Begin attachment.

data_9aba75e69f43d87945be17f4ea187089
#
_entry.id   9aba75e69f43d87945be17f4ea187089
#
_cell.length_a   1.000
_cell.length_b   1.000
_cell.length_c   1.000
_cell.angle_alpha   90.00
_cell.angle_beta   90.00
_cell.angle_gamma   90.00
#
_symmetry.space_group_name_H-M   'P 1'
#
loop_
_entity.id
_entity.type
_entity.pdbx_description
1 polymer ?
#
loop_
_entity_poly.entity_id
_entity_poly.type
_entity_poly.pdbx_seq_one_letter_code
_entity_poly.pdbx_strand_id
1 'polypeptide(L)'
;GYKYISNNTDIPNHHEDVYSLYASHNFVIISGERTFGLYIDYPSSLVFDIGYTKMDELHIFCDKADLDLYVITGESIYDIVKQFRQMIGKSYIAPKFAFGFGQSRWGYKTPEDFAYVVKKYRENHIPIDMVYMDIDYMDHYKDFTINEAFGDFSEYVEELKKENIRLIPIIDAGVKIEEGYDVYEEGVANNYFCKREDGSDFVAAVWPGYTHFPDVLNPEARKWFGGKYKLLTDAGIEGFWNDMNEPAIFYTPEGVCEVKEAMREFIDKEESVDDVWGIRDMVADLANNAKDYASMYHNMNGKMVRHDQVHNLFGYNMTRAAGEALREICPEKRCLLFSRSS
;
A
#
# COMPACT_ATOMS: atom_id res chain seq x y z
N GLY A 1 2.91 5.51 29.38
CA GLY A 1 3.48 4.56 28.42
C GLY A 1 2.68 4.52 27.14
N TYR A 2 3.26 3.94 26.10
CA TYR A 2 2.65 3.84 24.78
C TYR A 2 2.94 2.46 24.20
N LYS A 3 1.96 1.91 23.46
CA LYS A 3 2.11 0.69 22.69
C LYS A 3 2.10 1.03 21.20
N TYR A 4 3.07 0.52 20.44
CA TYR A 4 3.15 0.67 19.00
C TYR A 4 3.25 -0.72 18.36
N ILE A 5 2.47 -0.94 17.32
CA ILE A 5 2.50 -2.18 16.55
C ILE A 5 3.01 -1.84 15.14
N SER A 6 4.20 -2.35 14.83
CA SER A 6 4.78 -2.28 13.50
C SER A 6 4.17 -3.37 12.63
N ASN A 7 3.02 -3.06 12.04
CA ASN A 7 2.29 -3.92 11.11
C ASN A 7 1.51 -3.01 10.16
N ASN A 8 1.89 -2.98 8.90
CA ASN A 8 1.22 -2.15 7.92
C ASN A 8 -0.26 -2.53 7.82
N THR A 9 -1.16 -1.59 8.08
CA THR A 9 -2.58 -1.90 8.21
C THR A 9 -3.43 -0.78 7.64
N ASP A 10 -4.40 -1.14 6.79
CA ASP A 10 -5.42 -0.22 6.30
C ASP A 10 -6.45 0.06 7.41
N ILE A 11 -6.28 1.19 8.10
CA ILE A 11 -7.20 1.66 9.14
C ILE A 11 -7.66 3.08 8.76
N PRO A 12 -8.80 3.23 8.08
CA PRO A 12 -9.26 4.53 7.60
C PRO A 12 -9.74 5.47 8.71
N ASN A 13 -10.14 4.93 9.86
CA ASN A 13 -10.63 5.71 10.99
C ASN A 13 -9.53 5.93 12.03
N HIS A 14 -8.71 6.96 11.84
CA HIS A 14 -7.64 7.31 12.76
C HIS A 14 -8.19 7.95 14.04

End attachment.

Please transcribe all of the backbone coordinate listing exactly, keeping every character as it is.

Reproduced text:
data_9aba75e69f43d87945be17f4ea187089
#
_entry.id   9aba75e69f43d87945be17f4ea187089
#
_cell.length_a   1.000
_cell.length_b   1.000
_cell.length_c   1.000
_cell.angle_alpha   90.00
_cell.angle_beta   90.00
_cell.angle_gamma   90.00
#
_symmetry.space_group_name_H-M   'P 1'
#
loop_
_entity.id
_entity.type
_entity.pdbx_description
1 polymer ?
#
loop_
_entity_poly.entity_id
_entity_poly.type
_entity_poly.pdbx_seq_one_letter_code
_entity_poly.pdbx_strand_id
1 'polypeptide(L)'
;GYKYISNNTDIPNHHEDVYSLYASHNFVIISGERTFGLYIDYPSSLVFDIGYTKMDELHIFCDKADLDLYVITGESIYDIVKQFRQMIGKSYIAPKFAFGFGQSRWGYKTPEDFAYVVKKYRENHIPIDMVYMDIDYMDHYKDFTINEAFGDFSEYVEELKKENIRLIPIIDAGVKIEEGYDVYEEGVANNYFCKREDGSDFVAAVWPGYTHFPDVLNPEARKWFGGKYKLLTDAGIEGFWNDMNEPAIFYTPEGVCEVKEAMREFIDKEESVDDVWGIRDMVADLANNAKDYASMYHNMNGKMVRHDQVHNLFGYNMTRAAGEALREICPEKRCLLFSRSS
;
A
#
# COMPACT_ATOMS: atom_id res chain seq x y z
N GLY A 1 2.91 5.51 29.38
CA GLY A 1 3.48 4.56 28.42
C GLY A 1 2.68 4.52 27.14
N TYR A 2 3.26 3.94 26.10
CA TYR A 2 2.65 3.84 24.78
C TYR A 2 2.94 2.46 24.20
N LYS A 3 1.96 1.91 23.46
CA LYS A 3 2.11 0.69 22.69
C LYS A 3 2.10 1.03 21.20
N TYR A 4 3.07 0.52 20.44
CA TYR A 4 3.15 0.67 19.00
C TYR A 4 3.25 -0.72 18.36
N ILE A 5 2.47 -0.94 17.32
CA ILE A 5 2.50 -2.18 16.55
C ILE A 5 3.01 -1.84 15.14
N SER A 6 4.20 -2.35 14.83
CA SER A 6 4.78 -2.28 13.50
C SER A 6 4.17 -3.37 12.63
N ASN A 7 3.02 -3.06 12.04
CA ASN A 7 2.29 -3.92 11.11
C ASN A 7 1.51 -3.01 10.16
N ASN A 8 1.89 -2.98 8.90
CA ASN A 8 1.22 -2.15 7.92
C ASN A 8 -0.26 -2.53 7.82
N THR A 9 -1.16 -1.59 8.08
CA THR A 9 -2.58 -1.90 8.21
C THR A 9 -3.43 -0.78 7.64
N ASP A 10 -4.40 -1.14 6.79
CA ASP A 10 -5.42 -0.22 6.30
C ASP A 10 -6.45 0.06 7.41
N ILE A 11 -6.28 1.19 8.10
CA ILE A 11 -7.20 1.66 9.14
C ILE A 11 -7.66 3.08 8.76
N PRO A 12 -8.80 3.23 8.08
CA PRO A 12 -9.26 4.53 7.60
C PRO A 12 -9.74 5.47 8.71
N ASN A 13 -10.14 4.93 9.86
CA ASN A 13 -10.63 5.71 10.99
C ASN A 13 -9.53 5.93 12.03
N HIS A 14 -8.71 6.96 11.84
CA HIS A 14 -7.64 7.31 12.76
C HIS A 14 -8.19 7.95 14.04